'Anyone who thinks an animal is like a human being is very much mistaken'

Juan Antonio de Luque.
Juan Antonio de Luque. / Moreno
  • The new president of the Malaga vets association wants to open the institution up to society and be involved in decision-making about public and animal health

The Official College of Veterinarians in Malaga (Colegio Oficial de Veterinarios), the professional association for vets practising in the province, recently elected Juan Antonio de Luque as its new president. He combines his new role with the presidencies of the Association of Equine Specialist Veterinarians of Spain and the Ibero-American Federation which is its counterpart.

What made you decide to stand for election as president?

My philosophy in life is to give the best of myself where improvement is needed. As president of the Association of Equine Specialist Veterinarians I have had contact with many of the associations in the country and I saw how they functioned differently from us. I set about trying to improve our association and the situation for vets.

At times, has the institution been a bit distant from the social debates that affect it?

Yes, in general society only knows about our work in preventing and treating illness in dogs and cats, but vets also participate in preventing risks to human health in the food chain and detecting the illnesses called zoonosis which can be passed from animals to people. There is a lot about our work that people aren't aware of. Now we want it to be better-known, for society to be aware of it so they see vets as defenders of human health, as the first barrier to stop illnesses like the coronavirus occurring. Vets are used to dealing with epidemics. Some regions, such as Andalucía, have vets on their committees of experts but the Spanish government doesn't. That's one of the challenges we have set ourselves: for people in Malaga to know more about us and for us to participate in the lives of people in the province in different ways relating to public and animal health.

How do you get on with animal welfare groups?

A vet is the professional who knows most about the physiopathology of animals and is best qualified to determine the conditions of animal wellbeing. Animal supporters are people who love animals and some know a bit about them. But let's not get confused about this: an animal does not have the same needs as a human. If you think it does, you should be aware that you are mistaken. Animals have different needs because of their own physiology. People who treat animals like humans are making a mistake. A vet is the best person to talk about animal welfare.

What is your opinion about the invasion of parakeets in Malaga?

It is an invasory species and legislation says that they can be eradicated, although we haven't yet started to do that in Malaga. We are calling an immediate meeting of vets who are experts in exotic species and birds to establish the association's official position on this. We want to give our point of view and place ourselves at the disposition of the authorities.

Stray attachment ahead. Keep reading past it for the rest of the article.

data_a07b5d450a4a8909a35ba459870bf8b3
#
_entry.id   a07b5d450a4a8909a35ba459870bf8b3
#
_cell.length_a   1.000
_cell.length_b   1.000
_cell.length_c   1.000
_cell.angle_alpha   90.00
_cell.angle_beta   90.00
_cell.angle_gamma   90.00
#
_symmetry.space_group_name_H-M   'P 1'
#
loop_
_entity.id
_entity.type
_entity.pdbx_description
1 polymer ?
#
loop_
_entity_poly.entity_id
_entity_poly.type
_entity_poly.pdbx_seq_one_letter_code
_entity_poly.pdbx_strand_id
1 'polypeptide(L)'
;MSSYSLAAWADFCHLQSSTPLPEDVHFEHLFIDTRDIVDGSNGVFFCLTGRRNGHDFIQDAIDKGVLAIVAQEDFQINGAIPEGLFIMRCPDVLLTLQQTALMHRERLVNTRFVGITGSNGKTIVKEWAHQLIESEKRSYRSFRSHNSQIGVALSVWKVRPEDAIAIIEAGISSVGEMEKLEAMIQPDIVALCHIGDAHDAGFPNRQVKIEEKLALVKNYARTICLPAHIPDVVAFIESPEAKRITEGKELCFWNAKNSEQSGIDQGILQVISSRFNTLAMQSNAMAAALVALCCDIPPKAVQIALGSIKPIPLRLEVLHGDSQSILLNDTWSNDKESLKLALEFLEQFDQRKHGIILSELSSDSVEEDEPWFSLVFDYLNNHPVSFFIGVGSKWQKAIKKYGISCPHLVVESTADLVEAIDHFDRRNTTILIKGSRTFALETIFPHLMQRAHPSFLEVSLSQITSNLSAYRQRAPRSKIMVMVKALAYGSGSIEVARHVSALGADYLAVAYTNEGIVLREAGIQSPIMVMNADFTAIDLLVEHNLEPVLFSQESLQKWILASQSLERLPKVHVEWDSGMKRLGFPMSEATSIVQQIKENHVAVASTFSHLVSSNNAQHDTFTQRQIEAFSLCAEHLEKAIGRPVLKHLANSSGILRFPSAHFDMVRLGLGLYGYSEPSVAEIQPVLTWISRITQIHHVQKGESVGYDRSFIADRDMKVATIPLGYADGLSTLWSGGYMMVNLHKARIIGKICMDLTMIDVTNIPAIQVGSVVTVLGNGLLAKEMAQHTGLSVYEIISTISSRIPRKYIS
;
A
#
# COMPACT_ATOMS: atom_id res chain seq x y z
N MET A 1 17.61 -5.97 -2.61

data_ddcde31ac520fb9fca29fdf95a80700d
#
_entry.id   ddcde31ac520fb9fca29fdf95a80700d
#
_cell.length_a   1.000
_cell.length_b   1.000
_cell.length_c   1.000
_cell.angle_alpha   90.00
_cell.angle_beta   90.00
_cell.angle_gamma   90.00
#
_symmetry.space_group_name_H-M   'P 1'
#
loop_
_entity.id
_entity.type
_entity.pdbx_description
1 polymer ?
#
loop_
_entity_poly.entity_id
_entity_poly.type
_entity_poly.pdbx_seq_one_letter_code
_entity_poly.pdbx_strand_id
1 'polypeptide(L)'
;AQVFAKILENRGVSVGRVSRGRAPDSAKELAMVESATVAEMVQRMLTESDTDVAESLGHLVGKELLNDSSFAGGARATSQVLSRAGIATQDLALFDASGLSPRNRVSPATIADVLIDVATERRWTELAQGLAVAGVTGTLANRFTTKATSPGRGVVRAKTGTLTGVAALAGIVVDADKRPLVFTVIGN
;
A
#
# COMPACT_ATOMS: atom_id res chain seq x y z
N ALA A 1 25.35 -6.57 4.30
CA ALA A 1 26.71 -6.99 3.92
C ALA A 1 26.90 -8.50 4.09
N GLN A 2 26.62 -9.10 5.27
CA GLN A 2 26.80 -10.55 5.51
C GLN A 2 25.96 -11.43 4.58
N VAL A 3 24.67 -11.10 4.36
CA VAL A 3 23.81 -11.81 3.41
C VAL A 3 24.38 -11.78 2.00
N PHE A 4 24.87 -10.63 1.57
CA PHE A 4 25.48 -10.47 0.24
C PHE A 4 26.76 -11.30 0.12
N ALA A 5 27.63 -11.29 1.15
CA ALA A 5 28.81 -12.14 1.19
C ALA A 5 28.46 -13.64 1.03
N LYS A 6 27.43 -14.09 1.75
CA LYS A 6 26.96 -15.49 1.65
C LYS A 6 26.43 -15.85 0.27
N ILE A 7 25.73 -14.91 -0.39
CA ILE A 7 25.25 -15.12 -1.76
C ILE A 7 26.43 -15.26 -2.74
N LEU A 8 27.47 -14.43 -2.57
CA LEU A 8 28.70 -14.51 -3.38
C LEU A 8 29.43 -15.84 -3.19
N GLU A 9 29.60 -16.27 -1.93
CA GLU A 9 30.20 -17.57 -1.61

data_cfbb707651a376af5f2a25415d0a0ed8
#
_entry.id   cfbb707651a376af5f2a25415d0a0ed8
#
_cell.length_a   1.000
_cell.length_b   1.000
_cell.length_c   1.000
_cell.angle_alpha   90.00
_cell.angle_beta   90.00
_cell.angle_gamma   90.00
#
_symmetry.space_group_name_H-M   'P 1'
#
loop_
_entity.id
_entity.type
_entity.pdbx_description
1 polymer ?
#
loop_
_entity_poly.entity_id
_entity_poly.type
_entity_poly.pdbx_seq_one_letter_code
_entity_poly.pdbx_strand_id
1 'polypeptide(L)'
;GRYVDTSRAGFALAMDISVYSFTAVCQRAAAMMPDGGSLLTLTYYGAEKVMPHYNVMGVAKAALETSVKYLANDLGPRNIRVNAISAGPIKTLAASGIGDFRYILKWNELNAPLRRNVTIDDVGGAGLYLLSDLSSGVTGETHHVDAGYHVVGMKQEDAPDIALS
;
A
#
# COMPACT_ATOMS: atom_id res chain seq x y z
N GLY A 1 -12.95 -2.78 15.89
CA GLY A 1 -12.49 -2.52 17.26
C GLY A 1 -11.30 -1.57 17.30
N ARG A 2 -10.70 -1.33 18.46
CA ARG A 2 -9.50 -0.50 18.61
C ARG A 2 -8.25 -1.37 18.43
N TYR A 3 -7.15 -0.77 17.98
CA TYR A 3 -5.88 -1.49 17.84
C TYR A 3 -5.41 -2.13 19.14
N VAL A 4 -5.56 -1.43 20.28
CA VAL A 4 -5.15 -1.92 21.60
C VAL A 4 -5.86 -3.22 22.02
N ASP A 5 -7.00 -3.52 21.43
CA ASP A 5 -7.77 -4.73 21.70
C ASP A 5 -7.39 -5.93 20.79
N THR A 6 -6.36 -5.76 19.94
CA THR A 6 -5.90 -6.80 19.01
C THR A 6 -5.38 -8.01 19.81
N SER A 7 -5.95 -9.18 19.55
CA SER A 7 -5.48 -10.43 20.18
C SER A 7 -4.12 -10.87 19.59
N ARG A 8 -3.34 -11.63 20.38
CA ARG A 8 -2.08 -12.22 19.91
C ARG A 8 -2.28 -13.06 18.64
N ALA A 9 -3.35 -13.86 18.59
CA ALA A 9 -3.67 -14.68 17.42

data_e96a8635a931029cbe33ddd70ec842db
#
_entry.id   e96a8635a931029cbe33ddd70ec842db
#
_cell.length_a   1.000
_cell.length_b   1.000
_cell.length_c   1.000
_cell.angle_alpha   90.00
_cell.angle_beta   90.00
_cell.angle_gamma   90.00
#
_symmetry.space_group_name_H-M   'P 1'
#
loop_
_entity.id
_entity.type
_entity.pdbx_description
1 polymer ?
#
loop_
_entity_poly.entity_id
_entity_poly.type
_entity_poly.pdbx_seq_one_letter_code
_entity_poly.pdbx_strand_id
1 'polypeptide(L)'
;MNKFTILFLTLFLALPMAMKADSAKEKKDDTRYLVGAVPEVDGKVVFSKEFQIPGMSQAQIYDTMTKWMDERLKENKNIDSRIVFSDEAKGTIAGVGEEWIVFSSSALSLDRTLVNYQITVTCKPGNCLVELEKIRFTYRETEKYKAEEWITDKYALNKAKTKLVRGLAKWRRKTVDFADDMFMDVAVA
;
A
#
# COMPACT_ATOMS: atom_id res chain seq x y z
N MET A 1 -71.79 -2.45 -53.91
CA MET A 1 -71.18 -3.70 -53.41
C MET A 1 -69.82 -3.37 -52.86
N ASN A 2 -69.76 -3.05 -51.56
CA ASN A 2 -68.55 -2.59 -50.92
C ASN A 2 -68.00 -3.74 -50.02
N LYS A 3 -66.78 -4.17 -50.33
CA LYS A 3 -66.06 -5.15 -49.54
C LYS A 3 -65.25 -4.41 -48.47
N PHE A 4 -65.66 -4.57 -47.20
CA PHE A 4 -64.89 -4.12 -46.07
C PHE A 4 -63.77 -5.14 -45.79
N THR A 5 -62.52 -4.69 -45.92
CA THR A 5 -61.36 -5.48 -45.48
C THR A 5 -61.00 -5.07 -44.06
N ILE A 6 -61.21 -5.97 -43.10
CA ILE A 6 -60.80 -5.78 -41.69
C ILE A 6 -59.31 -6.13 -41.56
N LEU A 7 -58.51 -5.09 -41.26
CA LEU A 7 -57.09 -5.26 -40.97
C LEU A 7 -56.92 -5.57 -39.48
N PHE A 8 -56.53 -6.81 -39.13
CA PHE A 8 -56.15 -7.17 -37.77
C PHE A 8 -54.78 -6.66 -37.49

Malaga is one of the few cities where it is obligatory to identify dogs through their DNA.

The new board will give a voice to the 1,000 vets in Malaga province so they can give their opinion and we can make a majority decision on our position, but it is clear that most veterinary associations in Spain do not support it.

Why is that?

We already have electronic identification through the microchip, and the DNA tests can give a lot of false positives. We are going to draw up a report with the official position, because right now opinion is divided.

People often complain that vets are expensive. What's the situation regarding IVA (value added tax)?

We are medical centres and we are classified as such, but despite that they impose a 21% rate of IVA on us as if we were luxury items. Prevention of illness should not be subject to the same IVA as a luxury item and the association has been calling for this to be changed for years. The IVA applied to us needs to be lower to prevent illnesses and improve animal and human health.

As someone who is a specialist in such matters, what is your opinion of horse-drawn carriages for tourists?

The General Council of Veterinarians of Spain has produced a guide to good practice for horse-drawn carriages in urban areas, and it is available to all authorities. There must be shade for the animals while they are standing waiting and their hours and conditions of work must be regulated, but we don't want to prohibit an activity from which families make a living and which is legal.

Finally, are you going to do anything to combat the problem of unqualified practitioners?

Our profession has always suffered from this. One example is animal physiotherapy, which should only be carried out by vets because other professionals are not authorised to treat animals. We are going to fight this non-professional competition directly in Malaga, and also via the Council in Andalucía and Spain. The same thing happens with veterinary odontology. There have been cases where people who are not vets have been sentenced by courts for that. We will remain vigilant.